The Federal Government (FG) has vowed to take a tough stance by implementing the “no work, no pay” principle if the organized labour goes on another strike.
This was disclosed by Chris Ngige, the Minister of Labour and Employment, said this while addressing the media on Wednesday after a Federal Executive Council (FEC) meeting at the Presidential Villa, Abuja with President Muhammadu Buhari presiding over the meeting.
He further disclosed the approval was a sequel to the adaptation of the Draft White Paper on the Report of the Technical Committee on Industrial Relations Matters in the Federal Public Service.
The Minister said the public service is riddled with problems ergo, different administrations set up various committees and brought out circulars in an attempt to reverse the tide of industrial actions.
Ngige continued with the disclosure of the technical committee, which was inaugurated on April 27, 2016, did their job and submitted to the FEC on October 2017.
“FEC, in turn, empanelled a committee of ten which I chaired to do a government Draft White Paper on those contentious areas that the technical committee had looked at.
“These contentious areas are enforcement of section 43 of the Trade Dispute Act Law of the Federation 2004; this is the section that deals with the lockout of workers by their employers without declaring redundancy appropriately.
“Because in some establishments, especially in the private sector, workers are locked out by their employers; so the law there says that if you lock your workers without passing through the normal channel-due process.
“For the period of the lockout, the worker is assumed to be at work and will receive all the remunerations and allowances, benefits accruing to him for the period and that period will also be counted for him as a pensionable period in the computation of his pension.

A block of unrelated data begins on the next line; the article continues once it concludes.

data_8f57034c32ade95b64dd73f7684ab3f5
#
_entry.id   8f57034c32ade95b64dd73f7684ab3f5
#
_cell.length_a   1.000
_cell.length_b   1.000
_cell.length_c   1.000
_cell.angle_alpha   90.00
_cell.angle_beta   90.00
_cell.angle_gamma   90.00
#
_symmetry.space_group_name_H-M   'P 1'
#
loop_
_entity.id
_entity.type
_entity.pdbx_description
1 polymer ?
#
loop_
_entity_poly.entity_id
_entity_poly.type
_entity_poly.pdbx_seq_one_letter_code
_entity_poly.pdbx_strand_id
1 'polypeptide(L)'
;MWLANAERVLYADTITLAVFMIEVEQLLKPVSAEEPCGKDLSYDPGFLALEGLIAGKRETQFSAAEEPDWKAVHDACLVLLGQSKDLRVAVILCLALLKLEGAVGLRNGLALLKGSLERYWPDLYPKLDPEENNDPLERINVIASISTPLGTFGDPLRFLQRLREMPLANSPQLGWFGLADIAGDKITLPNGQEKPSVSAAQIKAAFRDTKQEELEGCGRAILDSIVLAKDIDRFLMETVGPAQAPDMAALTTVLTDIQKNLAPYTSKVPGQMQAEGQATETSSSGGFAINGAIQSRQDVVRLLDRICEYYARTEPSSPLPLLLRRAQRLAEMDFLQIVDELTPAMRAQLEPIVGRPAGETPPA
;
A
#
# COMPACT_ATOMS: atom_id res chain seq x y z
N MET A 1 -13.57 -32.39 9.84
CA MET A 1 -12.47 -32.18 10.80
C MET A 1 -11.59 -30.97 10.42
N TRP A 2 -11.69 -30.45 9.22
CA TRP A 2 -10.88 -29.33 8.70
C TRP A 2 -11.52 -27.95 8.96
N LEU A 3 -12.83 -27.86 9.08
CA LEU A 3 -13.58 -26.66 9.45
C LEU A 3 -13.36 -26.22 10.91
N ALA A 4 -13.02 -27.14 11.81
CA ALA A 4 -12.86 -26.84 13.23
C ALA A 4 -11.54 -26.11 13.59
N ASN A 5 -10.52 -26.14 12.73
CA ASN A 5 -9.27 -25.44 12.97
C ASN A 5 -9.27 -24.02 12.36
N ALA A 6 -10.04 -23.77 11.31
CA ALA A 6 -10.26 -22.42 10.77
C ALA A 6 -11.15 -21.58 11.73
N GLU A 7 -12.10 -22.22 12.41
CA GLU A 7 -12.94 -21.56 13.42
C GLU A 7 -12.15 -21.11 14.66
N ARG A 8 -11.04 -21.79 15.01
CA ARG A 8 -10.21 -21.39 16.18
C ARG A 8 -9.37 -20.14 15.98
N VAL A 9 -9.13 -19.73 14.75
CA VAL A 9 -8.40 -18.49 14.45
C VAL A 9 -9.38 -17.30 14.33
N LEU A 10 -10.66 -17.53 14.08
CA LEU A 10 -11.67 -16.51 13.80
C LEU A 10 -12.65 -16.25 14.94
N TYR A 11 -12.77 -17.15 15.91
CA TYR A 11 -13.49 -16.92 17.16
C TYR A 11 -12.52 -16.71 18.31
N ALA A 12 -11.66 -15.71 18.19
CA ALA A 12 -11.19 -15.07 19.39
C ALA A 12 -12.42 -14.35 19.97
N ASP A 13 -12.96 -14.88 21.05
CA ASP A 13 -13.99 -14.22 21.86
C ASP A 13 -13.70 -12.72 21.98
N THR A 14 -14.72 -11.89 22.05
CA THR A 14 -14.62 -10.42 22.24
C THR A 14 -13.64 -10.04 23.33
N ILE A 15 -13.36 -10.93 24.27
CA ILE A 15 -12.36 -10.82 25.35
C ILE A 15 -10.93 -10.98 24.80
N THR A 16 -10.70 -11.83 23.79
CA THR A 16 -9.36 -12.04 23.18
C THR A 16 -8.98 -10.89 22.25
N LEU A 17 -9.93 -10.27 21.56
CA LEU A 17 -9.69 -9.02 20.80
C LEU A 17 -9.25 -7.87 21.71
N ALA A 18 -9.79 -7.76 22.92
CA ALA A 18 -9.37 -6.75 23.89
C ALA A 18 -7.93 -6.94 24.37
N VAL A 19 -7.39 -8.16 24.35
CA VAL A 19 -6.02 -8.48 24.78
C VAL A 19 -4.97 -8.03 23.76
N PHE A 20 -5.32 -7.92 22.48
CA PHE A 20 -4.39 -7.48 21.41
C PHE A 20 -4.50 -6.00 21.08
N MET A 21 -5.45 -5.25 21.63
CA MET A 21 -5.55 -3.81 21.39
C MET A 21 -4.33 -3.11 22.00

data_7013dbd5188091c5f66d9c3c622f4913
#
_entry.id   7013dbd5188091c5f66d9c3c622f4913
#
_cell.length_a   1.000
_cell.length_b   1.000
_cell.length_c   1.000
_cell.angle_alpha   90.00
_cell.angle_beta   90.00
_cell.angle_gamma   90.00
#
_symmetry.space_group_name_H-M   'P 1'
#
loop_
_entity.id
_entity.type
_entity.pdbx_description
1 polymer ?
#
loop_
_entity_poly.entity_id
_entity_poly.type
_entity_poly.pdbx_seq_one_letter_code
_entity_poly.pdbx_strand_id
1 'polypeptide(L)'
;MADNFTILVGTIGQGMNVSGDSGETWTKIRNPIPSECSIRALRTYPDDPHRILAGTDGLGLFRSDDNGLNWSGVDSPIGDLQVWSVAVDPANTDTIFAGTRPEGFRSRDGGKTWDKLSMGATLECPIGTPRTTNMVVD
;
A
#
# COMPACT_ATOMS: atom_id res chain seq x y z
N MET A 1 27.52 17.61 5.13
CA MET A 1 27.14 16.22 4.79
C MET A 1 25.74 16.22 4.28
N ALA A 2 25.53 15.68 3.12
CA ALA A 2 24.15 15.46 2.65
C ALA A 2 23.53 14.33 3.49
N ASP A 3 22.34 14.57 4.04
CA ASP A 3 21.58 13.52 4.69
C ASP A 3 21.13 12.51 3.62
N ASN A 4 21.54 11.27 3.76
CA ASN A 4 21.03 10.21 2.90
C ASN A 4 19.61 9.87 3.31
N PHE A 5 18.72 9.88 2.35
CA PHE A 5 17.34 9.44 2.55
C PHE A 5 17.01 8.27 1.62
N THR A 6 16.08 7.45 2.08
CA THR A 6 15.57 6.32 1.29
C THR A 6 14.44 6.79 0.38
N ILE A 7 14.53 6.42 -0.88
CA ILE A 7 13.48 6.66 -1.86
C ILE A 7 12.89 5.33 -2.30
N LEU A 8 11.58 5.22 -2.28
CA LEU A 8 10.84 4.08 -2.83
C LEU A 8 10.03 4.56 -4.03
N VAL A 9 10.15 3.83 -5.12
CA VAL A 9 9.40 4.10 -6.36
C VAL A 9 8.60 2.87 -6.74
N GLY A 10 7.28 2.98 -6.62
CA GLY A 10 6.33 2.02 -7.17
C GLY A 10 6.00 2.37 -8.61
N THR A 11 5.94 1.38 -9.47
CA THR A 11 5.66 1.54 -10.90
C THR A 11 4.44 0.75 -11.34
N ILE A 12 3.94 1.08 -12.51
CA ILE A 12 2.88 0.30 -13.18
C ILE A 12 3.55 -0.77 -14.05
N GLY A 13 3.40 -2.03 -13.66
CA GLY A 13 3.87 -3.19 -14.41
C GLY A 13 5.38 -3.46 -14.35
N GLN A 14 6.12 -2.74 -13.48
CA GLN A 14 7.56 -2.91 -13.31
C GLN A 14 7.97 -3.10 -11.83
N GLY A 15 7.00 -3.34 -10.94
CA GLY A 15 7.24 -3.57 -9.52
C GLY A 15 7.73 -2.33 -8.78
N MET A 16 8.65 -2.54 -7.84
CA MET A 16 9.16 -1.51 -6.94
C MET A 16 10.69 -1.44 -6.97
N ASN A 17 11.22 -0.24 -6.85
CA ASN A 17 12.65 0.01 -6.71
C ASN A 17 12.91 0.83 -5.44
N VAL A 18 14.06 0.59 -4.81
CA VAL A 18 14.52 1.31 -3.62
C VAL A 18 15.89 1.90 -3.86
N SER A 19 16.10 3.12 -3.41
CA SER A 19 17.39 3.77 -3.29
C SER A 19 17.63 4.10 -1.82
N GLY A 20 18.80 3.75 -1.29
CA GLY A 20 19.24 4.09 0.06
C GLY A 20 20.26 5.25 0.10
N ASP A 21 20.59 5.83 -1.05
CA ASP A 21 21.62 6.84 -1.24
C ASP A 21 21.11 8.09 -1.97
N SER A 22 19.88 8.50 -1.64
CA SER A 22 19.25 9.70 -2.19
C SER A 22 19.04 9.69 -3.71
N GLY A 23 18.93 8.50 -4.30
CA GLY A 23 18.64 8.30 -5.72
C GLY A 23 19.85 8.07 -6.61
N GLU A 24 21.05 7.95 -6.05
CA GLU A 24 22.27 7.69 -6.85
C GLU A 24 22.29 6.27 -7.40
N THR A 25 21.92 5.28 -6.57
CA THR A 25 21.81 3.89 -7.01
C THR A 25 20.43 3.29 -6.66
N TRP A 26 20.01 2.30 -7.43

“But when workers go on strike, the principle of no-work-no-pay will also apply because that principle is enshrined in the same section 43 of the Labour Act”.
“Government realises that some persons in the public service go into trade union executive positions; hold offices, and they do that for life; for as long as they are in the service.
“In doing so, they will refuse postings and deployments under the guise that are doing trade union activities; government says no.
“You have to be a public servant first before you become a trade unionist; therefore, if you are there; the public service rules will also apply to you.
“And in doing so, the government says establishments will look at the issues and give it a human face in order not to disrupt trade unionism.
“And in furtherance to this, the government has also said that there must tenure stipulations because people stay there without tenure; many organisations give people union positions without tenure; government says there is no office that does not have tenure”.
The minister also reiterated the stance of the FG with respect to the minimum wage which is pegged at N24,000 per month.
He said once minimum wage was fixed, any organisation or state that had the capacity to pay more could do that.
Ngige cited that Edo, Delta and Lagos states paid their workers more than the current N18,000 national minimum wage.